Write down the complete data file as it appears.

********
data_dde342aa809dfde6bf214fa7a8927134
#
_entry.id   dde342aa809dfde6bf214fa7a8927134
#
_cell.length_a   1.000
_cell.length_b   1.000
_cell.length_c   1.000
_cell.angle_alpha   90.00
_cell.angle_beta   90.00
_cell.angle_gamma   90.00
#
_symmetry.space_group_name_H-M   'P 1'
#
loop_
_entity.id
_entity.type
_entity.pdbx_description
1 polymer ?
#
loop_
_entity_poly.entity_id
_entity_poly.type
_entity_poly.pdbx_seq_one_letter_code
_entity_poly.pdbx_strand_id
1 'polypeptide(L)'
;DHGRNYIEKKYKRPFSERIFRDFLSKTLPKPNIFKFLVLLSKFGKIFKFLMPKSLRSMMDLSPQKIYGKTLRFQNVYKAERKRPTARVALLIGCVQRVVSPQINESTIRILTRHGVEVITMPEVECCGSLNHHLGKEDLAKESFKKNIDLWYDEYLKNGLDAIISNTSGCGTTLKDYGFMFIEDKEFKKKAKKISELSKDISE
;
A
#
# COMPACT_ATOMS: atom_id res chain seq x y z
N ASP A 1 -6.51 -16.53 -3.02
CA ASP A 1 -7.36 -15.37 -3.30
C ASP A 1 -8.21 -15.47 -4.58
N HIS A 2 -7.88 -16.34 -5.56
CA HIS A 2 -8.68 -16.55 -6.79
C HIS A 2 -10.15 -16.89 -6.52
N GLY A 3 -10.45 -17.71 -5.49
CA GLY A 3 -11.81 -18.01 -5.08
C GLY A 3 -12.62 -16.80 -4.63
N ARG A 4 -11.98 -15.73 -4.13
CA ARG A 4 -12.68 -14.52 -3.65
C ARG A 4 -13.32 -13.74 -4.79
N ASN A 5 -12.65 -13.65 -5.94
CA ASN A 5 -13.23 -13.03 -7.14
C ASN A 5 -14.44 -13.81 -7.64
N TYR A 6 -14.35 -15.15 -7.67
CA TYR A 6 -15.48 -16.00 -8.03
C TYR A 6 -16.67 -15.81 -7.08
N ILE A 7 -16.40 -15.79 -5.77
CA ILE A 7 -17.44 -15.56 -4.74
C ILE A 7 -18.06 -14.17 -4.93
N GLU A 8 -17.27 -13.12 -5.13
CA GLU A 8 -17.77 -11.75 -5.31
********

data_dde342aa809dfde6bf214fa7a8927134
#
_entry.id   dde342aa809dfde6bf214fa7a8927134
#
_cell.length_a   1.000
_cell.length_b   1.000
_cell.length_c   1.000
_cell.angle_alpha   90.00
_cell.angle_beta   90.00
_cell.angle_gamma   90.00
#
_symmetry.space_group_name_H-M   'P 1'
#
loop_
_entity.id
_entity.type
_entity.pdbx_description
1 polymer ?
#
loop_
_entity_poly.entity_id
_entity_poly.type
_entity_poly.pdbx_seq_one_letter_code
_entity_poly.pdbx_strand_id
1 'polypeptide(L)'
;DHGRNYIEKKYKRPFSERIFRDFLSKTLPKPNIFKFLVLLSKFGKIFKFLMPKSLRSMMDLSPQKIYGKTLRFQNVYKAERKRPTARVALLIGCVQRVVSPQINESTIRILTRHGVEVITMPEVECCGSLNHHLGKEDLAKESFKKNIDLWYDEYLKNGLDAIISNTSGCGTTLKDYGFMFIEDKEFKKKAKKISELSKDISE
;
A
#
# COMPACT_ATOMS: atom_id res chain seq x y z
N ASP A 1 -6.51 -16.53 -3.02
CA ASP A 1 -7.36 -15.37 -3.30
C ASP A 1 -8.21 -15.47 -4.58
N HIS A 2 -7.88 -16.34 -5.56
CA HIS A 2 -8.68 -16.55 -6.79
C HIS A 2 -10.15 -16.89 -6.52
N GLY A 3 -10.45 -17.71 -5.49
CA GLY A 3 -11.81 -18.01 -5.08
C GLY A 3 -12.62 -16.80 -4.63
N ARG A 4 -11.98 -15.73 -4.13
CA ARG A 4 -12.68 -14.52 -3.65
C ARG A 4 -13.32 -13.74 -4.79
N ASN A 5 -12.65 -13.65 -5.94
CA ASN A 5 -13.23 -13.03 -7.14
C ASN A 5 -14.44 -13.81 -7.64
N TYR A 6 -14.35 -15.15 -7.67
CA TYR A 6 -15.48 -16.00 -8.03
C TYR A 6 -16.67 -15.81 -7.08
N ILE A 7 -16.40 -15.79 -5.77
CA ILE A 7 -17.44 -15.56 -4.74
C ILE A 7 -18.06 -14.17 -4.93
N GLU A 8 -17.27 -13.12 -5.13
CA GLU A 8 -17.77 -11.75 -5.31